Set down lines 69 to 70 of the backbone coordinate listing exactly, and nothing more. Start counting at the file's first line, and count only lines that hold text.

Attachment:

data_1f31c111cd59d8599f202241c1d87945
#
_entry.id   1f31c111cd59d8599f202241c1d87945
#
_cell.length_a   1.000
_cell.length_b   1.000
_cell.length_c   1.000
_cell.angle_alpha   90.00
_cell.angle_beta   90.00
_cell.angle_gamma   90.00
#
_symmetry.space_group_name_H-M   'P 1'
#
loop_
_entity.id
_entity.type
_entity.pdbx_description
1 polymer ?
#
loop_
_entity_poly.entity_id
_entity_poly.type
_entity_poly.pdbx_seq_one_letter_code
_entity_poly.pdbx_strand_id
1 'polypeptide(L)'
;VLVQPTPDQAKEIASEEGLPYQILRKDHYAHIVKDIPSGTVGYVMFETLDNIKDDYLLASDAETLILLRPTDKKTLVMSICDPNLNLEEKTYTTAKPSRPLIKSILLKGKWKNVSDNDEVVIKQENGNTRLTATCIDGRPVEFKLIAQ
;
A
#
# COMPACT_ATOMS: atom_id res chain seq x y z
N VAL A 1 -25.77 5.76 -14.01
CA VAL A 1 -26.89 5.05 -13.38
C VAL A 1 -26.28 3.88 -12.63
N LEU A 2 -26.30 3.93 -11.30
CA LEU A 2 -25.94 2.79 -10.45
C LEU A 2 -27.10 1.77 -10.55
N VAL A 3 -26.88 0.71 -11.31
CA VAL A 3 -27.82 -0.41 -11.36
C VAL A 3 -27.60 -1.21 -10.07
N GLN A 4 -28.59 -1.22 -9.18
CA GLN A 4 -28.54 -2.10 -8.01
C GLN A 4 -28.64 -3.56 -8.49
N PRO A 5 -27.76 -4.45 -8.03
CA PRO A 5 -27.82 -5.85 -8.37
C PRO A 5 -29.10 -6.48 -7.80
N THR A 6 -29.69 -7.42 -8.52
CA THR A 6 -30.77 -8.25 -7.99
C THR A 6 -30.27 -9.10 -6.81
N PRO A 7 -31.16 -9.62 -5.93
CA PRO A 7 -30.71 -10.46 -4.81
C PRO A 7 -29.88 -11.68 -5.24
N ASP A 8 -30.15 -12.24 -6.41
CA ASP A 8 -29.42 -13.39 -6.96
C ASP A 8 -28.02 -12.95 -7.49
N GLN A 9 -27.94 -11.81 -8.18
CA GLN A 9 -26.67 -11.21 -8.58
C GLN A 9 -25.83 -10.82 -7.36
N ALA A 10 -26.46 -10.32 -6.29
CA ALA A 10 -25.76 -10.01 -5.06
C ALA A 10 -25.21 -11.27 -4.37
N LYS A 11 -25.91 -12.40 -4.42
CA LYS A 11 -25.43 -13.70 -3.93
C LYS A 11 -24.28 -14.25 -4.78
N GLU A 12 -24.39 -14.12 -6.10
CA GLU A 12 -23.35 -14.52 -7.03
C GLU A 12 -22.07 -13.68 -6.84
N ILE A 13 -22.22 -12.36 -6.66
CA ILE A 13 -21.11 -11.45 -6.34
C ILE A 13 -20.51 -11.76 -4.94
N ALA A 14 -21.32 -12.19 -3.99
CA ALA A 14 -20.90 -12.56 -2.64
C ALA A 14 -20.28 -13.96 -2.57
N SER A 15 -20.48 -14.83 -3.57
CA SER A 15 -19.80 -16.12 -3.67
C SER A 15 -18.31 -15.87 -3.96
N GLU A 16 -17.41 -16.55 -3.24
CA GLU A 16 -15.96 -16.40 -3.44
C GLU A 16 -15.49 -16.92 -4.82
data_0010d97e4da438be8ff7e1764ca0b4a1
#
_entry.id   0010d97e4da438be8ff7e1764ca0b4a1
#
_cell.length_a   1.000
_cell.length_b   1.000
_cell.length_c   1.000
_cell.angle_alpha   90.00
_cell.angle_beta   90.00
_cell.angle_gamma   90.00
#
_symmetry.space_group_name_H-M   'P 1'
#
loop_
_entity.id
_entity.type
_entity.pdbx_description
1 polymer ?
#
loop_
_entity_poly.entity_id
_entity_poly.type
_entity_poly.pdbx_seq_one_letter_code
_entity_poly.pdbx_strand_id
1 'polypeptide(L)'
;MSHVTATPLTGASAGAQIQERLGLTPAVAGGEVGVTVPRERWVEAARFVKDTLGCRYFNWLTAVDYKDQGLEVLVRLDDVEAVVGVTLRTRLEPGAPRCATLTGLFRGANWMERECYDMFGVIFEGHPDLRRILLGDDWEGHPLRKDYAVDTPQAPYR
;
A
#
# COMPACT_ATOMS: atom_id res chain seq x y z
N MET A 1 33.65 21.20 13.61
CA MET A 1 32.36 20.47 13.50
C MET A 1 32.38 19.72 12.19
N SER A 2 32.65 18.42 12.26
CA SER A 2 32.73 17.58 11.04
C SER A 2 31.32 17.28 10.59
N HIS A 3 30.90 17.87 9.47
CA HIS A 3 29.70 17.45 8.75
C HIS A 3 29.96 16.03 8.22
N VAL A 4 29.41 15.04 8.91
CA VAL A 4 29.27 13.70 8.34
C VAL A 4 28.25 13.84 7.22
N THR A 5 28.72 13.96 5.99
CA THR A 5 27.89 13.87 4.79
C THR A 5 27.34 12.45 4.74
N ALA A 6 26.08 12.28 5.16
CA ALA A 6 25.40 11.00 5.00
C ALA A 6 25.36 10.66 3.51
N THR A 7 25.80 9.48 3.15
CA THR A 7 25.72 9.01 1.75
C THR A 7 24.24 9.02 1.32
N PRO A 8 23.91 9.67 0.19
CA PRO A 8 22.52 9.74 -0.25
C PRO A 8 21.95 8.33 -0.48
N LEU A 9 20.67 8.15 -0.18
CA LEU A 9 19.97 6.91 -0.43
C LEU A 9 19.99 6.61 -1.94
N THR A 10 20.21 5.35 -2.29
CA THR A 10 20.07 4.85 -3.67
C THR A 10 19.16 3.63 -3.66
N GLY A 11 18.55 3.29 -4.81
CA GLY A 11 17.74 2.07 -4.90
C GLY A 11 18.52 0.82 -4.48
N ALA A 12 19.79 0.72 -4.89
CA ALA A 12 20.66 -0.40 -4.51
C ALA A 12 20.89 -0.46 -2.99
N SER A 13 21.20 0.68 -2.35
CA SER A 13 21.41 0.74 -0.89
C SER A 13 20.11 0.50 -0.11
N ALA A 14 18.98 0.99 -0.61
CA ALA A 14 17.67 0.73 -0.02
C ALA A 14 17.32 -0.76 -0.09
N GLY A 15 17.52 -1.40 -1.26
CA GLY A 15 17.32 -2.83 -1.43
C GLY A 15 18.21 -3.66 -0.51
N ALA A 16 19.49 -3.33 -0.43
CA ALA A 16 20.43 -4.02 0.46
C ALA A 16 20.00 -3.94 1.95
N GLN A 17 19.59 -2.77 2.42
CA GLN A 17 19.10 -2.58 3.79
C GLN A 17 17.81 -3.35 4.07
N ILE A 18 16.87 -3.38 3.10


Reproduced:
C ILE A 13 -20.51 -11.76 -4.94
N ALA A 14 -21.32 -12.19 -3.99